ATLANTA — The first of two new nuclear reactors being built at Georgia Power's Plant Vogtle will go into service later this year about a month after anticipated, the Atlanta-based utility announced Jan. 11.
Vibrations of pipes within the cooling system were discovered during startup and pre-operational testing at Unit 3, the company reported in a filing with the U.S. Securities and Exchange Commission (SEC).
As a result, Georgia Power now projects the startup date for the project will be put back to April rather than March.
"As we continue to conduct start-up and pre-operational testing for Vogtle Unit 3, everything we do is to help ensure that the unit will function safely and as designed," Georgia Power spokesman Jacob Hawkins wrote in an email to Capitol Beat. "We are focused on getting this project done right, with safety and quality first, as we work to bring these new nuclear units online that will serve as a clean, zero-emissions energy source for millions of Georgians."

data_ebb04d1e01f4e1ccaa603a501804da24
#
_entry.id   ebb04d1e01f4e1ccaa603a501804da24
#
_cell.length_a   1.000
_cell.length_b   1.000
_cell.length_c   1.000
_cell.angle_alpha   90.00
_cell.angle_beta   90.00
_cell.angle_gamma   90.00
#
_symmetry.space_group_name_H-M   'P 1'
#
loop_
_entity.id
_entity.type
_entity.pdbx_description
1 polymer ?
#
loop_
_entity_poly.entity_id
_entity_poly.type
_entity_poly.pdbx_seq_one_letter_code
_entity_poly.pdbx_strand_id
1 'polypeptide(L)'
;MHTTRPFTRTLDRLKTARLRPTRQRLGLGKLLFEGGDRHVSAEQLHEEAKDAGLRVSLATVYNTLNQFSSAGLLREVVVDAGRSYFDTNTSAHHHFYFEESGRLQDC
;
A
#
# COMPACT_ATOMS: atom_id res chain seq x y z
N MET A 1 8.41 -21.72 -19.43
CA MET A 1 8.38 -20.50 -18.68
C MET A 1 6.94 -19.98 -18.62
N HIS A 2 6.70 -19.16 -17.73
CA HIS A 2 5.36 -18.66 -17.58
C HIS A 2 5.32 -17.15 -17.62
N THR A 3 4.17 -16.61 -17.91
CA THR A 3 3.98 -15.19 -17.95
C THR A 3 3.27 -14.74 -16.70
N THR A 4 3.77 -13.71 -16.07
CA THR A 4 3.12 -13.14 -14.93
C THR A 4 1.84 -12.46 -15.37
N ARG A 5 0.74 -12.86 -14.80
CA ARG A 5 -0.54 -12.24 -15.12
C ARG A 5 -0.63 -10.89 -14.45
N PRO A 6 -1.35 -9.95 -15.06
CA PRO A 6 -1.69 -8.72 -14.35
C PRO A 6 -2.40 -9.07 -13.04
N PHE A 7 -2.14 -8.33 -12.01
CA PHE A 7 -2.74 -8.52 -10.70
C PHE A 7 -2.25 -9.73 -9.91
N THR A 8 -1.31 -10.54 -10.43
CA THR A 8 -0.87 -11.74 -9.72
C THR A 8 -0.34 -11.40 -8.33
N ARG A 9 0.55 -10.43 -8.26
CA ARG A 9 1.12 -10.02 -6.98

Delaying the project beyond the first quarter is expected to raise capital costs for Georgia Power up to $15 million per month.
Southern Nuclear, the Southern Co. subsidiary managing the Vogtle expansion, plans to file an amendment request with the U.S. Nuclear Regulatory Commission
The projected schedule for Unit 3 depends primarily on the progression of startup, final component, and pre-operational testing, which may be affected by equipment or other operational failures, according to the SEC filing.
Ongoing or future challenges also include management of contractors and vendors, subcontractor performance, supervision of craft labor and related productivity, ability to attract and retain craft labor, and/or related cost escalation.
New challenges also may arise requiring engineering changes or remediation related to plant systems, structures, or components, some of which are based on new technology. The new Plant Vogtle reactors are the first to be built in the U.S. in more than 30 years.
The two reactors were originally expected to go into service in 2016 and 2017, respectively. But the work was delayed by the bankruptcy of Westinghouse Electric, the original prime contractor on the project, as well as pandemic-related disruptions to the construction workforce.
The delays caused a series of cost overruns that more than doubled the original expected price tag of $14 billion.
The project's critics have long complained that Georgia Power could have found less expensive ways to increase its power generating capacity to meet the needs of a growing number of customers, including more aggressive deployment of renewable energy.